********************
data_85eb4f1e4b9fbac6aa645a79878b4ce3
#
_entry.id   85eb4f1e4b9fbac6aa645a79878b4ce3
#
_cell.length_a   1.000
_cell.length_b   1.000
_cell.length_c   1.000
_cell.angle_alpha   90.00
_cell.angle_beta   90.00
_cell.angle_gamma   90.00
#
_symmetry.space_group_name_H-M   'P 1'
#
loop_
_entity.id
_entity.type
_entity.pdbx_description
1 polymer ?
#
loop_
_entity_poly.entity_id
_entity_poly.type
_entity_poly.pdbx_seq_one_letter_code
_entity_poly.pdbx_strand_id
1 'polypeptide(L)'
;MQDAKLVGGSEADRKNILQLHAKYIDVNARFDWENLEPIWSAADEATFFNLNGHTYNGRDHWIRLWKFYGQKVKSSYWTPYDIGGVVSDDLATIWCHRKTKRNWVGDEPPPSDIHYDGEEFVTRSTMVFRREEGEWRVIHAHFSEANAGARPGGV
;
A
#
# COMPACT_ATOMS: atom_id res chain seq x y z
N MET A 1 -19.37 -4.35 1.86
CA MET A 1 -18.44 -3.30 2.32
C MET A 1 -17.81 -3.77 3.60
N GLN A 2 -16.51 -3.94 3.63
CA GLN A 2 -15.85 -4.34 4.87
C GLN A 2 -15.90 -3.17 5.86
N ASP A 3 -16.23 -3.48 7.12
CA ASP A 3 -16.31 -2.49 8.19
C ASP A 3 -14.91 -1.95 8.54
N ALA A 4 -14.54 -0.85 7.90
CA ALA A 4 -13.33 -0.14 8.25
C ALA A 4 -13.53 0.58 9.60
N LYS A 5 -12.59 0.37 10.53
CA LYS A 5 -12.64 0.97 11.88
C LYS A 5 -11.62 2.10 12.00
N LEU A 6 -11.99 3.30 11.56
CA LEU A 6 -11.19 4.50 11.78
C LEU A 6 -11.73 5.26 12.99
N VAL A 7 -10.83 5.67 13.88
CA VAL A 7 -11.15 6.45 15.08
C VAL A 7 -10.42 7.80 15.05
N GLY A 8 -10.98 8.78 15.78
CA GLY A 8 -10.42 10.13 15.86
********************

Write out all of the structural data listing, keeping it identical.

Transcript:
data_85eb4f1e4b9fbac6aa645a79878b4ce3
#
_entry.id   85eb4f1e4b9fbac6aa645a79878b4ce3
#
_cell.length_a   1.000
_cell.length_b   1.000
_cell.length_c   1.000
_cell.angle_alpha   90.00
_cell.angle_beta   90.00
_cell.angle_gamma   90.00
#
_symmetry.space_group_name_H-M   'P 1'
#
loop_
_entity.id
_entity.type
_entity.pdbx_description
1 polymer ?
#
loop_
_entity_poly.entity_id
_entity_poly.type
_entity_poly.pdbx_seq_one_letter_code
_entity_poly.pdbx_strand_id
1 'polypeptide(L)'
;MQDAKLVGGSEADRKNILQLHAKYIDVNARFDWENLEPIWSAADEATFFNLNGHTYNGRDHWIRLWKFYGQKVKSSYWTPYDIGGVVSDDLATIWCHRKTKRNWVGDEPPPSDIHYDGEEFVTRSTMVFRREEGEWRVIHAHFSEANAGARPGGV
;
A
#
# COMPACT_ATOMS: atom_id res chain seq x y z
N MET A 1 -19.37 -4.35 1.86
CA MET A 1 -18.44 -3.30 2.32
C MET A 1 -17.81 -3.77 3.60
N GLN A 2 -16.51 -3.94 3.63
CA GLN A 2 -15.85 -4.34 4.87
C GLN A 2 -15.90 -3.17 5.86
N ASP A 3 -16.23 -3.48 7.12
CA ASP A 3 -16.31 -2.49 8.19
C ASP A 3 -14.91 -1.95 8.54
N ALA A 4 -14.54 -0.85 7.90
CA ALA A 4 -13.33 -0.14 8.25
C ALA A 4 -13.53 0.58 9.60
N LYS A 5 -12.59 0.37 10.53
CA LYS A 5 -12.64 0.97 11.88
C LYS A 5 -11.62 2.10 12.00
N LEU A 6 -11.99 3.30 11.56
CA LEU A 6 -11.19 4.50 11.78
C LEU A 6 -11.73 5.26 12.99
N VAL A 7 -10.83 5.67 13.88
CA VAL A 7 -11.15 6.45 15.08
C VAL A 7 -10.42 7.80 15.05
N GLY A 8 -10.98 8.78 15.78
CA GLY A 8 -10.42 10.13 15.86